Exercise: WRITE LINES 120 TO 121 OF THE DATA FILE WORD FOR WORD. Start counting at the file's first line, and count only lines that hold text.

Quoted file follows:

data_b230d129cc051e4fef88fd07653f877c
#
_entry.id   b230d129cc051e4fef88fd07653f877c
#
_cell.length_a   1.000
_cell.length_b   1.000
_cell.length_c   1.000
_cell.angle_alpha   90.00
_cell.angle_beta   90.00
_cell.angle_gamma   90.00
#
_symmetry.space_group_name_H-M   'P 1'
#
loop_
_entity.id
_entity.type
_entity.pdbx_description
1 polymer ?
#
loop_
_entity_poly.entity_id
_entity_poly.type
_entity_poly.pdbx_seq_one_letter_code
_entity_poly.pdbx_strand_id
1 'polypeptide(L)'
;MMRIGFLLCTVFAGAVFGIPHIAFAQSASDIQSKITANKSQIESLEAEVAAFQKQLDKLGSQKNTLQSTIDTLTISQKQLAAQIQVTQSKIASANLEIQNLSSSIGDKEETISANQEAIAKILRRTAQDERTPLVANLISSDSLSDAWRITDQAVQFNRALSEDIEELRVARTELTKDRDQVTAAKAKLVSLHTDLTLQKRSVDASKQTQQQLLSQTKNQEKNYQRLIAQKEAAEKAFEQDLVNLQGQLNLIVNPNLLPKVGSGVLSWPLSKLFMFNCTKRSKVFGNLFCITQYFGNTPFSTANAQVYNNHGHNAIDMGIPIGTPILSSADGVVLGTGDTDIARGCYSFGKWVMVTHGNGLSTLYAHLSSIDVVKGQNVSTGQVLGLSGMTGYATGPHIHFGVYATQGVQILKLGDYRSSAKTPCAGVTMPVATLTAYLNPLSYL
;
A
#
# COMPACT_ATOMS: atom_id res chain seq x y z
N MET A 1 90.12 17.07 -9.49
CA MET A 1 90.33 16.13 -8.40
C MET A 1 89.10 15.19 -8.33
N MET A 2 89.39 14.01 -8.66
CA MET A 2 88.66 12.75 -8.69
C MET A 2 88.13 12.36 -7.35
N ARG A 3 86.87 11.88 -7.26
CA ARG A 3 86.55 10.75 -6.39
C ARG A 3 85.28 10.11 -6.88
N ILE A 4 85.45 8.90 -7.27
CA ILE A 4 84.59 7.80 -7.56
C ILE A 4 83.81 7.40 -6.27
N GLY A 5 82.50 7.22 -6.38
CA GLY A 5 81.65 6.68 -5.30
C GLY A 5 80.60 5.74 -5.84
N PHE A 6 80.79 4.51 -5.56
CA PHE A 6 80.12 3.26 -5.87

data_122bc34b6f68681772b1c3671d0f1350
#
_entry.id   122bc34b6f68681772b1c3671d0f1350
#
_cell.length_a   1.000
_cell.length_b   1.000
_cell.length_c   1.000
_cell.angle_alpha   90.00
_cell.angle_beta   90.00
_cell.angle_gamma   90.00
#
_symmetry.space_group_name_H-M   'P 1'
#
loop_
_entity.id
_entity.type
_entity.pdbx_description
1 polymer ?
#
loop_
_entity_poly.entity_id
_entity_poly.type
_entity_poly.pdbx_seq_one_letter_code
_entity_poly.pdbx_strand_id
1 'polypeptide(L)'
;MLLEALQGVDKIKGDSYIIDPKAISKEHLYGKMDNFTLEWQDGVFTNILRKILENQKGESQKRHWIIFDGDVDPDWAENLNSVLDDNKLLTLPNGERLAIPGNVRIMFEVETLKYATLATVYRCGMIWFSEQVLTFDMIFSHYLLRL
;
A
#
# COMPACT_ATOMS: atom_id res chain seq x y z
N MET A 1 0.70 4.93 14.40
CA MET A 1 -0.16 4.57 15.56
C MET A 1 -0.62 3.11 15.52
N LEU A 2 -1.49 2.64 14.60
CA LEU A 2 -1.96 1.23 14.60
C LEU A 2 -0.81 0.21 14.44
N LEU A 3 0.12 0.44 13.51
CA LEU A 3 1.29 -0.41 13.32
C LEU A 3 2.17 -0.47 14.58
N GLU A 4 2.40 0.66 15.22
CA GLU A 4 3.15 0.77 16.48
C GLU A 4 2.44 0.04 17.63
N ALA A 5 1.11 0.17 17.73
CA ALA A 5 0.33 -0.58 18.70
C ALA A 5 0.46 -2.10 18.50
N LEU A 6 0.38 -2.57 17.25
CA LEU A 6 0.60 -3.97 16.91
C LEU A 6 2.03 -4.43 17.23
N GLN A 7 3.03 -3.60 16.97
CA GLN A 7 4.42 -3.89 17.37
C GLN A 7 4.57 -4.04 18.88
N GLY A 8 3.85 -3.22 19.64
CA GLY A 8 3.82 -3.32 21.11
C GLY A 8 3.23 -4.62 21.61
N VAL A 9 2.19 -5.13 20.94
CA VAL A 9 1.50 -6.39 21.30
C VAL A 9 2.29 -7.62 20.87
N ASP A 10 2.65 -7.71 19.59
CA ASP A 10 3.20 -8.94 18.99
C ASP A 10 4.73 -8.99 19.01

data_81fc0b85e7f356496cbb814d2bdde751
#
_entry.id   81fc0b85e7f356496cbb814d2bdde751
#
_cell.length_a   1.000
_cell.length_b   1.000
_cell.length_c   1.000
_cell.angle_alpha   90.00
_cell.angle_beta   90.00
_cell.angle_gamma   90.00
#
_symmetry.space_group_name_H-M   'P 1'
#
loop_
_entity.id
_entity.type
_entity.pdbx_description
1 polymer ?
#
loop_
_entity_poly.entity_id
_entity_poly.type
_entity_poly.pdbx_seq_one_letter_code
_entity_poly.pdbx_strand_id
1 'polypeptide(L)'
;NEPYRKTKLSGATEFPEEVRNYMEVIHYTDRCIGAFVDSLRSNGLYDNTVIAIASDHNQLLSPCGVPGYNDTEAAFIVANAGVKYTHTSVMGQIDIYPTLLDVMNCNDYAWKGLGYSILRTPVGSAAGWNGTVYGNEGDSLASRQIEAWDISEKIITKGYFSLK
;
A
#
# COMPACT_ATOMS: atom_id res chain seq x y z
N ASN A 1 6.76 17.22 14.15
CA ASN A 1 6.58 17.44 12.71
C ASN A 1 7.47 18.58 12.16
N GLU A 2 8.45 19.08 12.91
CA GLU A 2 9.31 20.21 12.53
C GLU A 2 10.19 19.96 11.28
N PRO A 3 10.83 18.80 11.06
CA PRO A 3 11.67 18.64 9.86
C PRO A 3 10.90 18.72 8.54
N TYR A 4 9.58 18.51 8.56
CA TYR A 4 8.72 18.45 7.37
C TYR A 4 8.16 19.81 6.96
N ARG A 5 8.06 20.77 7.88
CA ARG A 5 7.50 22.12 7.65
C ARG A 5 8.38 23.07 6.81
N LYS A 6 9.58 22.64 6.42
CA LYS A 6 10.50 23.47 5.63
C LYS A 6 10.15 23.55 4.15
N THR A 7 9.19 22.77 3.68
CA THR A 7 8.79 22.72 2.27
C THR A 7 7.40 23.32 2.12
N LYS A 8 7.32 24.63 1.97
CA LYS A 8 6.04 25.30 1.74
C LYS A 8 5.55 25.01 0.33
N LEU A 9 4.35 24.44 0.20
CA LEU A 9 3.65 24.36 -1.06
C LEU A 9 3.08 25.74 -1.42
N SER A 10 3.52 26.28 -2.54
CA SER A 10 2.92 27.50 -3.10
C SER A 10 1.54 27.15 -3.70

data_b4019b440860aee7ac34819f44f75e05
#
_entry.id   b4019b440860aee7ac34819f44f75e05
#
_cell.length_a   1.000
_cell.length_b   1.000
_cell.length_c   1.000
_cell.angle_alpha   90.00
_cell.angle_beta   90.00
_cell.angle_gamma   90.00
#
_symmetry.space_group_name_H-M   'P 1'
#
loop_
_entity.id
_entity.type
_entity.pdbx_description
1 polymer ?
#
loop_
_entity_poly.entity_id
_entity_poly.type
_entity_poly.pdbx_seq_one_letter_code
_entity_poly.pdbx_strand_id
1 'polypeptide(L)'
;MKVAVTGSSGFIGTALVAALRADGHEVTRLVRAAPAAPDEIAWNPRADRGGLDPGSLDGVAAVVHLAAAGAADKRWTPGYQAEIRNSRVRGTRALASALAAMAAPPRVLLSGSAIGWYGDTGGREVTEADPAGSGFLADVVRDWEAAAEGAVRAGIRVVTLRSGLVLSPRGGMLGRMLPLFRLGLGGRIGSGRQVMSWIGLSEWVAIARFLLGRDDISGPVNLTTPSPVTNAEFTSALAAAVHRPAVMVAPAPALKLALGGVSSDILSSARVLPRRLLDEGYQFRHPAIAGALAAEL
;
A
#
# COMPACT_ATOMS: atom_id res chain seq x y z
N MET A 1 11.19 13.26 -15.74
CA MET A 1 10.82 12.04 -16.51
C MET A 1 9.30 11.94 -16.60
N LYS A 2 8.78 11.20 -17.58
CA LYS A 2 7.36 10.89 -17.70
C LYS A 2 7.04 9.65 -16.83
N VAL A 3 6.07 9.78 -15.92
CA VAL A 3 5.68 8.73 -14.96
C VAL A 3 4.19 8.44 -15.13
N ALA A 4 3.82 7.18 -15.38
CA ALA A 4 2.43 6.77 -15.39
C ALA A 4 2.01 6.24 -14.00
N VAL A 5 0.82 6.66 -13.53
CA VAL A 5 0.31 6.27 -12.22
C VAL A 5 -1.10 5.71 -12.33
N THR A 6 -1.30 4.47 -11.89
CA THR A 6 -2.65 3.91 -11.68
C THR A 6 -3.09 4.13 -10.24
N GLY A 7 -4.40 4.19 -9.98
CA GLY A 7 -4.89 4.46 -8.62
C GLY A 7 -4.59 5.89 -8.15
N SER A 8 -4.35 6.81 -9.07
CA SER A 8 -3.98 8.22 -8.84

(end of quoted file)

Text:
#
loop_